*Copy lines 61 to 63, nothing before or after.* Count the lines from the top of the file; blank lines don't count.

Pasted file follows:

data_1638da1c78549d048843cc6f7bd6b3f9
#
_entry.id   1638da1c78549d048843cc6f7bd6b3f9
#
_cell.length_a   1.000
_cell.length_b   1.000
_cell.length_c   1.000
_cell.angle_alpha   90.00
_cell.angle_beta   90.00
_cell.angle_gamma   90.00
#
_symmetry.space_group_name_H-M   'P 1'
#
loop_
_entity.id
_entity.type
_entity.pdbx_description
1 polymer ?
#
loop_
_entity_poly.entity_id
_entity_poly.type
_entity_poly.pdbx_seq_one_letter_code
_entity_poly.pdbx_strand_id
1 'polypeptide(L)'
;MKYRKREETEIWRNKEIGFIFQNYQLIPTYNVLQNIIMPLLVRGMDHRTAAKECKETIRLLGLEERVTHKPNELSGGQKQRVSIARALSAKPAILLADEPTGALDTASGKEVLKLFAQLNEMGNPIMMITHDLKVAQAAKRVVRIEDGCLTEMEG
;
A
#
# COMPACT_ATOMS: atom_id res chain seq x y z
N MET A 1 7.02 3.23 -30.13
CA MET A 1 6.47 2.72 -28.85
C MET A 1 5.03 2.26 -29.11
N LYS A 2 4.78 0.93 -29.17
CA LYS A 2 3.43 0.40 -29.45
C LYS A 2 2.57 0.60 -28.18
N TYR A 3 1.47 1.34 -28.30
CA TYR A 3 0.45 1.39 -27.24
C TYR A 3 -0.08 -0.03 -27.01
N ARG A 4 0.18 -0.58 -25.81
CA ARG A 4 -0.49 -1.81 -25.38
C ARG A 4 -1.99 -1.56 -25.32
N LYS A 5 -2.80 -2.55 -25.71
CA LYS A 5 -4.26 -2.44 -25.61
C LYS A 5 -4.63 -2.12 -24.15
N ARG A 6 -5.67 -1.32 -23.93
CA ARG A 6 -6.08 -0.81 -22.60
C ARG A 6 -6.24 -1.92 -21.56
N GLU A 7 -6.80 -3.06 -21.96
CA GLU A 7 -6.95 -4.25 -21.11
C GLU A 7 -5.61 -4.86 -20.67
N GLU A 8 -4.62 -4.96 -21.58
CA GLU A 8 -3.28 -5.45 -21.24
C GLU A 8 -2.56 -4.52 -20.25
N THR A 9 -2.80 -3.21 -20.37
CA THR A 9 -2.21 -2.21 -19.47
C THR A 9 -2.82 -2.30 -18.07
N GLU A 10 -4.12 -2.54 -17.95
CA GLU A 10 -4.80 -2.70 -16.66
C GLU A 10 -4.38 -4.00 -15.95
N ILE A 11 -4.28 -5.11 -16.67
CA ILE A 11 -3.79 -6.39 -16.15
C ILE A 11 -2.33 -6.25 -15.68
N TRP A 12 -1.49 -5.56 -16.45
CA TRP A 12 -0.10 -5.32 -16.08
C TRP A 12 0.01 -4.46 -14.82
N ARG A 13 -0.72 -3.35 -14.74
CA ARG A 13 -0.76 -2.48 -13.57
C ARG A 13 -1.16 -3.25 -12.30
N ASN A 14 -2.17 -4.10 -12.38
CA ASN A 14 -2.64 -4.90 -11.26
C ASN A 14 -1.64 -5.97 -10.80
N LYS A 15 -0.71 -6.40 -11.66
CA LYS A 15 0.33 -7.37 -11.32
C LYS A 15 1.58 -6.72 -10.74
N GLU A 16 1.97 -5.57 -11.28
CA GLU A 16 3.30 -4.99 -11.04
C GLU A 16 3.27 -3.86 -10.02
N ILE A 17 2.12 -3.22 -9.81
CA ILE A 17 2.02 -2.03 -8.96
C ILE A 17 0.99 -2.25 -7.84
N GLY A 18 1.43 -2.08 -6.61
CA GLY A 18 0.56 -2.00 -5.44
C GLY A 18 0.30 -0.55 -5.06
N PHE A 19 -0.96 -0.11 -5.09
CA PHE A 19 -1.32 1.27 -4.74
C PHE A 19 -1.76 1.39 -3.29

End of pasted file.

N ILE A 11 -4.28 -5.11 -16.67
CA ILE A 11 -3.79 -6.39 -16.15
C ILE A 11 -2.33 -6.25 -15.68